Petitioning is now open for one female position on Joint Ju-
diciary Council, Joel Bernstein, '66, JJC chairman, announced
yesterday. Petitions are available in Rm. 1011 SAB and are due
by 5:00 p.m. Monday, Nov. 29.
* *

-Daily-Robert wllimarth
ASSOCIATE' DEAN ROY PROFFITT of the law school, chairman for the Ann Arbor citizens "blue
ribbon" commission on off-campus housing, presents the commission's report to University Presi-
dent Harlan Hatcher. The report calls for the establishment of a new division of housing in the
Office of Student Affairs.
CIVIL LIBERTIES:
IllSU FacultyGroup
Rules Against Schiff

autonomy.
Only Consultation
The amendment merely permits'
collective bargainers to consult
with the Regents; it does not im-
pose any obligations on the Re-
gents and union bargainers to
agree on any consessions, he said.
Cohan added that Kelley con-
sistently has ruled in favor of
University autonomy over its ex-
penditures and will not do any-
thing in the future to invade that
autonomy.}
Hue said that the attorney gen-!
eral's office in an eight page
report accompanying yesterday's
decision defined University em-
ployes as public employes and
the Regents as their public em-
ployer. With this definition, Uni-
versity workers necessarily are'
granted the right to collective bar-
gaining given to all public em-

Bodkin criticized the "logic with,

regard to using cost statistics. It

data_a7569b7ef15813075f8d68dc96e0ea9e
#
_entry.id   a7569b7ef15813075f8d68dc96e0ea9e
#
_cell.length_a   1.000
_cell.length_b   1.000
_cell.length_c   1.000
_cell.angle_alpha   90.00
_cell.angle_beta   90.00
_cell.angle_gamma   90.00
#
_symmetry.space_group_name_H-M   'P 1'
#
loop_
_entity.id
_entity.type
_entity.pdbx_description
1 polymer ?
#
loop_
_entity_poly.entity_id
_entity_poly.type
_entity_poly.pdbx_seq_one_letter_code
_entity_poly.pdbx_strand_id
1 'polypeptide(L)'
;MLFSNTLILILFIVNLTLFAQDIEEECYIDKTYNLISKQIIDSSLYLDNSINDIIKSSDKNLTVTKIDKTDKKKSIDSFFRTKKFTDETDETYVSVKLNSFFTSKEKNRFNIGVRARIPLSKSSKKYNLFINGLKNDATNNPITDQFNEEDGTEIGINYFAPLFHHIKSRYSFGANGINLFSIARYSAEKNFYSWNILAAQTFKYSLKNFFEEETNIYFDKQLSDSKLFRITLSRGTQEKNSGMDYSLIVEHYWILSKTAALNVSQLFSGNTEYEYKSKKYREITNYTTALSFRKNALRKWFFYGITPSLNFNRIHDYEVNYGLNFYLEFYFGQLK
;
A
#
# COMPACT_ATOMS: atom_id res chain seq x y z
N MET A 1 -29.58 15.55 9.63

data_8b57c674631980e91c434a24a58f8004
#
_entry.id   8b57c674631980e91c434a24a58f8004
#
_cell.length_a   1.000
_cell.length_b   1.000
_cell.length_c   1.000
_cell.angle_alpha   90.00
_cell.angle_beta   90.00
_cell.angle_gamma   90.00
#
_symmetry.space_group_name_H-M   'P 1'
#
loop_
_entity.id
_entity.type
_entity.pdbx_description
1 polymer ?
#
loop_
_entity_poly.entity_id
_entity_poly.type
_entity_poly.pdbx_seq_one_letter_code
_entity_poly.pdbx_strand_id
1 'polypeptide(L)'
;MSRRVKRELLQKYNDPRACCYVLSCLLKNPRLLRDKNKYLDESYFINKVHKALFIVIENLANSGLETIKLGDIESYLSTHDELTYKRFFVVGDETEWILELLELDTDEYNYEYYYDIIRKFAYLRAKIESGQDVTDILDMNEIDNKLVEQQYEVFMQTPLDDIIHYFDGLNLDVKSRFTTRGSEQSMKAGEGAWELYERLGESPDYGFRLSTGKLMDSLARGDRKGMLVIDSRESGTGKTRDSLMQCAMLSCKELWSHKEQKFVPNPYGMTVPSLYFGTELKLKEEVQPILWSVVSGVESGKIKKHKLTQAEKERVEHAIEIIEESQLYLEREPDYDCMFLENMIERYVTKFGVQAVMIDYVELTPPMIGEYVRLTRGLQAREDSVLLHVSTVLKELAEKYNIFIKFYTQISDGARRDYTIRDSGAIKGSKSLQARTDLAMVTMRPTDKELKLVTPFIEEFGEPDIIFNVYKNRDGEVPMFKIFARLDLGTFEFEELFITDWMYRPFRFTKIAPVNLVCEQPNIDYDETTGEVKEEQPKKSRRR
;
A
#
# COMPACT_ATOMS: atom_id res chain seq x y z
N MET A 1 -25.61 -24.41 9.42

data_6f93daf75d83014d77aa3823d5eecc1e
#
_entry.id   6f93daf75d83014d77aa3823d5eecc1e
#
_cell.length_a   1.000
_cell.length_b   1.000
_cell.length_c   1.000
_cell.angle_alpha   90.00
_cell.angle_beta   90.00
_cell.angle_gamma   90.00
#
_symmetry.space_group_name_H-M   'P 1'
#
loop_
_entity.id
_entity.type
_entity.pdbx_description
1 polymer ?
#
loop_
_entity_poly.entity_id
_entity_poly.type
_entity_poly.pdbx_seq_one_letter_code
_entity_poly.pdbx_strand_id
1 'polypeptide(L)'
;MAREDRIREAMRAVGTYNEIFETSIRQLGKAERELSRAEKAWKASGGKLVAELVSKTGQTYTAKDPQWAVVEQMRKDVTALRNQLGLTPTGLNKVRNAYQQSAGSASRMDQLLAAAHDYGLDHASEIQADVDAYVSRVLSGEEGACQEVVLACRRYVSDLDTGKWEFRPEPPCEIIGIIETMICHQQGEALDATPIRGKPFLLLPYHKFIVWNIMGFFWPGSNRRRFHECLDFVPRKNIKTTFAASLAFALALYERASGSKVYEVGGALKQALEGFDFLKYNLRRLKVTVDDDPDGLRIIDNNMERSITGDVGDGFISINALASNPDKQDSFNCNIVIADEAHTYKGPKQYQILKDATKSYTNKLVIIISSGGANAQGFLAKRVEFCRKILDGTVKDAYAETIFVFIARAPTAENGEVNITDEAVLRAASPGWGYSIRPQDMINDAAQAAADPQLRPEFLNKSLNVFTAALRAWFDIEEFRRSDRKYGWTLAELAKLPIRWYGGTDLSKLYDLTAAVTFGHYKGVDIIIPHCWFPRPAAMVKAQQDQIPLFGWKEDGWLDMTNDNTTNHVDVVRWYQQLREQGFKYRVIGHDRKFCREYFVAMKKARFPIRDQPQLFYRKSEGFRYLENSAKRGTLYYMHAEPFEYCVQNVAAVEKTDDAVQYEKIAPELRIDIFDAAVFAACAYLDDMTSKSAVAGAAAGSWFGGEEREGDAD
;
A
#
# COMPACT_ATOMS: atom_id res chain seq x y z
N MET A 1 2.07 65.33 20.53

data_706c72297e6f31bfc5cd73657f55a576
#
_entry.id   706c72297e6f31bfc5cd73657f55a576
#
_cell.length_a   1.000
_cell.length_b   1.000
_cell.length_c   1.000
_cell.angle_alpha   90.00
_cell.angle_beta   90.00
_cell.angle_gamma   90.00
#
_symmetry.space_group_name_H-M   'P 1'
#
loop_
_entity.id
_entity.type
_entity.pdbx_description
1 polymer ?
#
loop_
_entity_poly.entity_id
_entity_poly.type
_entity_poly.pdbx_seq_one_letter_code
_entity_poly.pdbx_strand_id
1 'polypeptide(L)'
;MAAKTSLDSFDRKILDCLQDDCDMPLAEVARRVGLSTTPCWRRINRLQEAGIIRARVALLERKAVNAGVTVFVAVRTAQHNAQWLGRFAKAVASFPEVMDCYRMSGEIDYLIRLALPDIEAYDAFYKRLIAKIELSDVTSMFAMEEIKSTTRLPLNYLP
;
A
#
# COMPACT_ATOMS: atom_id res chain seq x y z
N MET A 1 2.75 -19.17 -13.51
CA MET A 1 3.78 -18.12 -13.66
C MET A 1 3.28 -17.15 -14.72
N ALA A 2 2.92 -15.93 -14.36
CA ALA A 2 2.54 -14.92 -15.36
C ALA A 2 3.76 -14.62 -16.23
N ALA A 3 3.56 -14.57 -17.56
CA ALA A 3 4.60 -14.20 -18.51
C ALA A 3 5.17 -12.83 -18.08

leads to a wrong inference on
the -part of the reader," he said.'
"On one hand the survey says stu-I
dents are willing to pay more if
they can find suitable Iousing.
NXTL.+LS,+ ..fl t. +n A s±. + ^

t
f
1
{

President's
Commission
Lists Ideas
Asks AppointInent of
Director for Housing
To Unify OSA Work
By CHARLOTTE A. WOLTER
The President's Commission on
Off-Campus Housing yesterday re-
leased a report recommending the
creation of a new division of
"housing" in the Office of Student
Affairs and the prompt appoint-
ment of a director for this divi-
sion.
The report also included a state-
ment of "A Philosophy for Student
Housing" asking that the Univer-
sity's "housing- policies in general
be made to reflect (its) educa-
tional purposes."
The Commission on Off-Campus
Housing was first proposed by
University President H a r a n
Hatcher at a student convocation
on Nov. 5, 1964 when he called for
the appointment of a "blue rib-
bon" commission of Ann Arbor
citizens to study the University's
relation with the community in
the field of student housing.
Growth Pressures